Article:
It was the hardest kind of decision to make, and on the morning of September 12, the team at Forge Cellars had to make it. After dozens of hours spent babying his seven-tenths of an acre of pinot noir at Sawmill Creek Vineyard, Rick Rainey knew things had taken a bad turn. An inch of rain on Labor Day had turned up the disease pressure, and sour rot was arriving, day by day, one bunch here, one bunch there. It was going to get worse, despite all of the effort. Forge’s other pinot sites were in better shape, but this vineyard was on the edge.
Louis Barruol, Forge’s co-owner based in Gigondas, France, joined a call via Skype with Rainey and Justin Boyette, co-owner and winemaker. They could pick now, but the entire block would have to become rose. Or they could take their chances, losing fruit by the day.
“We kept coming back to one main idea,” Rainey said. “We kept saying that if you don’t have brilliant fruit, you can’t make brilliant wine. We knew the other vineyards were doing beautifully, but there was no denying what was happening at Sawmill. So we made the call. Pick it now, don’t force it to become mediocre pinot noir. Make a great rose.”
Across the Finger Lakes, such decisions are being made on a daily basis. The 2013 vintage is offering a stern test for growers, and forcing winemakers to place bets on ripening and weather.
Heavy spring rains into June caused some issues, but by late July, the region was on track. A week of low-90s weather in mid-July didn’t scorch the grapes, as temperatures never surged into the upper-90s danger zone. Through early August, the relatively dry weather had vineyards thriving.
Since then, the extreme swings have returned. No rain, then heavy rain. Warm weather, then seasonably cool weather. The early lesson is that wineries can’t afford to take the same approach they took during the spectacular, relatively simple 2012 harvest. Sorting — both in the vineyard and in the winery — will be key to clean fruit and high-quality wines.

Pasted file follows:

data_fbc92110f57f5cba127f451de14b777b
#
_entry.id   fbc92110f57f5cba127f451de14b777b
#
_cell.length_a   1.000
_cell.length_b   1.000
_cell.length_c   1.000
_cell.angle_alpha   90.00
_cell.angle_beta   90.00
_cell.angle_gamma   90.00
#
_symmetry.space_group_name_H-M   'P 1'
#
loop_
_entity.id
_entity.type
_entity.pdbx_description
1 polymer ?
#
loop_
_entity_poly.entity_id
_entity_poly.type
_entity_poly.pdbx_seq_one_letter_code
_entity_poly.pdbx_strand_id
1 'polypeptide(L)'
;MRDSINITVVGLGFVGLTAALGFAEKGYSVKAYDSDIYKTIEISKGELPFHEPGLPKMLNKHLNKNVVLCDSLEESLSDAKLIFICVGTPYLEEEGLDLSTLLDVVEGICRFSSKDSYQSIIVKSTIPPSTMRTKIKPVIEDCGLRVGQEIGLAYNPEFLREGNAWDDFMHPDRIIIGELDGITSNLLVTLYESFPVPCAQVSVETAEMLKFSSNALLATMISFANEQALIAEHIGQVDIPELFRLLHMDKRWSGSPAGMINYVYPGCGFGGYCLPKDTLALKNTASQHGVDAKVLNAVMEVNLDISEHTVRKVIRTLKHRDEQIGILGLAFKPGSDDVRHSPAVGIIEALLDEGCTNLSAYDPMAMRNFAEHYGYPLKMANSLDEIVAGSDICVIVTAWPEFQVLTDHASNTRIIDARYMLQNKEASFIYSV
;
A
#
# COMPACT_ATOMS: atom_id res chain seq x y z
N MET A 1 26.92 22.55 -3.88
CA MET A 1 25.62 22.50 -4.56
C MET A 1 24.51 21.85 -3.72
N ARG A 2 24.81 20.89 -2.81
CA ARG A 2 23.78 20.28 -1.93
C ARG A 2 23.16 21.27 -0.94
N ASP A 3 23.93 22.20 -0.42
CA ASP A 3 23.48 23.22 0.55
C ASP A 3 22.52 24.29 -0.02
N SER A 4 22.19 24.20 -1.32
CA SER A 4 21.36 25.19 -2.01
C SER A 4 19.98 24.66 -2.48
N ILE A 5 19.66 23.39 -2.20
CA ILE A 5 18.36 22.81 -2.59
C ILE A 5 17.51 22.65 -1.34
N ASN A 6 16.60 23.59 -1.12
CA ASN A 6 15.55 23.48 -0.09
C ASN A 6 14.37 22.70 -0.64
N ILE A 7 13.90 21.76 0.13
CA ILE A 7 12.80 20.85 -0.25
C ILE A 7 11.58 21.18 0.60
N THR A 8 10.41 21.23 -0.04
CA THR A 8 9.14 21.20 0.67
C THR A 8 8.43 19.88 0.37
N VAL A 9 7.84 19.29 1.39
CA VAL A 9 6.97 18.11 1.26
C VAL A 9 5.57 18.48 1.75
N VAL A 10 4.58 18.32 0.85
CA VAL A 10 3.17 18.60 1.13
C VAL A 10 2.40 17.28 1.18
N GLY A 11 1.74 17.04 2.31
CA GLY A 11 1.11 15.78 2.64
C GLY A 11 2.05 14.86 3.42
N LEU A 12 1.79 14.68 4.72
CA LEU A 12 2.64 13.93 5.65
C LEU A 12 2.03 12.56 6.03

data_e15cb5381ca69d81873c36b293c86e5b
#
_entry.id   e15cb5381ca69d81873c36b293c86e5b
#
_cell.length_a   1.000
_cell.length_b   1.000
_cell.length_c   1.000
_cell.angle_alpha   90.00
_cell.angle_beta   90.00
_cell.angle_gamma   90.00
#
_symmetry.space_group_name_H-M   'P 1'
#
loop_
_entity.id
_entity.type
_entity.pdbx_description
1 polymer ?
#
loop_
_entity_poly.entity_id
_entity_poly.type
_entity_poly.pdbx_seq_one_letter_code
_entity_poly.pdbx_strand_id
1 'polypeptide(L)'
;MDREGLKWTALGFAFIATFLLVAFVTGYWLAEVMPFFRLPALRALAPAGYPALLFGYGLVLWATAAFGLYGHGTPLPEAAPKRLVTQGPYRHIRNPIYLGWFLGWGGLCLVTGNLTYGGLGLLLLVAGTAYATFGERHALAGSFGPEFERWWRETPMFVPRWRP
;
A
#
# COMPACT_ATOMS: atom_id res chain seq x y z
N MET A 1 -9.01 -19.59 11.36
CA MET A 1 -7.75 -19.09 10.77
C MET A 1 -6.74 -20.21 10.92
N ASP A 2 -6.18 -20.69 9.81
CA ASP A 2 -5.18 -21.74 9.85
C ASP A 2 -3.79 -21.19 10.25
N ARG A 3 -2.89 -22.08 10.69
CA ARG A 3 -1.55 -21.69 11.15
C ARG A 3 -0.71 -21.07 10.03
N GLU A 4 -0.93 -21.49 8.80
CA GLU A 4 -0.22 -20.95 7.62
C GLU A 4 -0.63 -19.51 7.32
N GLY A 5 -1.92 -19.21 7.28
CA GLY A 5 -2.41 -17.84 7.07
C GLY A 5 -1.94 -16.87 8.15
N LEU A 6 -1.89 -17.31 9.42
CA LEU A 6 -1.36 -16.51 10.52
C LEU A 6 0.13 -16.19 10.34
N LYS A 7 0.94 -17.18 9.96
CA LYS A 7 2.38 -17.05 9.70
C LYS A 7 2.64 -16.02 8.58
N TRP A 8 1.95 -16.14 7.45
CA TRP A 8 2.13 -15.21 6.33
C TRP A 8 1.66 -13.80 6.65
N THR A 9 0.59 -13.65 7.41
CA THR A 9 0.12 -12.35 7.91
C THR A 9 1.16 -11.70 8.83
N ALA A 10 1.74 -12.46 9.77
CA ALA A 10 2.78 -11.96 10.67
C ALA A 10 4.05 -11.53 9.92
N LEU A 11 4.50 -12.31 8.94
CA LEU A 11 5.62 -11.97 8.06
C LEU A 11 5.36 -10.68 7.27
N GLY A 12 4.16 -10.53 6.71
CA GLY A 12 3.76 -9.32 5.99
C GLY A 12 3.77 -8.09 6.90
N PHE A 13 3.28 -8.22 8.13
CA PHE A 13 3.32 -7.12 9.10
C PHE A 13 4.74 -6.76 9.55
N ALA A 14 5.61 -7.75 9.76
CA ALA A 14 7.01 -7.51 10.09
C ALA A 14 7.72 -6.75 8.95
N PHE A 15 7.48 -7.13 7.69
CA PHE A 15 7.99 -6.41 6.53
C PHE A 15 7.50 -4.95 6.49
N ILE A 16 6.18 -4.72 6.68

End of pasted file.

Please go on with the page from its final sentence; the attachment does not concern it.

Fortunately, the region experienced an even tougher vintage in 2011, and many wineries turned out surprisingly strong wines despite the pressure. That will benefit them this time around.
On September 5, Keuka Spring winemaker August Deimel emailed this ominous warning: “The prerequisites are in place for poor fall weather to lead to a mild disaster.” It was refreshingly honest, but also tempered by this bit of optimism from Deimel: “We started off on the wrong foot weather-wise for the season. That said, growers in the area know what they’re doing. Everyone we talked to is still spraying. Everyone. Everyone recognized that disease pressure would be high and responded. (In 2011) excellent wines were made despite a very difficult growing season. That sort of consistency is indicative of a region turning a corner toward becoming world-class. 2013 will be the year we prove that wasn’t a fluke.”
At Ravines Wine Cellars and White Springs, Morten Hallgren said, “There is significant potential for over-cropping this year. Those vineyards are likely to face difficulties when it comes to ripening. This is not 2012; late-ripening varieties will need all of the hang time they can get. Expect a wide spread in quality and disease pressure.”
Vinny Aliperti, winemaker for Atwater Estate Vineyards and co-owner of Billsboro, explained that he spent the earlier part of September picking for a Blanc de Blanc and a 100% Gewurztraminer Sparkling Cuvee. “If — the big iff — September cooperates, we have a solid vintage,” he said. “Stay tuned.”
During this last week of summer, higher temperatures have finally returned. Last week saw two bizarre days of 93-degree weather, offering a burst for the grapes, but was quickly followed by weather more suited to late October. This week will end with upper-70s and plenty of sunshine, offering either a window for those picking early-ripening varieties, or more pressure-free hangtime.
At Fox Run Vineyards, winemaker Peter Bell noted the relatively constant challenge for vineyard crews. “Mildew was abundant all summer, with a new cycle starting every few days it seemed,” he explained. “There is a lot of latent botrytis as well.” Bell noted that sour rot has been prevalent during his tours around the region, a concern echoed by seemingly every grower who spoke to NYCR.
All of this means that wineries will need more help sorting, but that does not preclude outstanding wine. Working in this region is a challenge, which is a secret to no one in the industry. At Forge Cellars, picking for still pinot noir starts tomorrow at one of their vineyards, while picking at another site won’t happen until next week at the earliest. “That’s the vintage,” Rainey said. “We’re always reevaluating. It can drive you nuts if you want to make truly great wine.”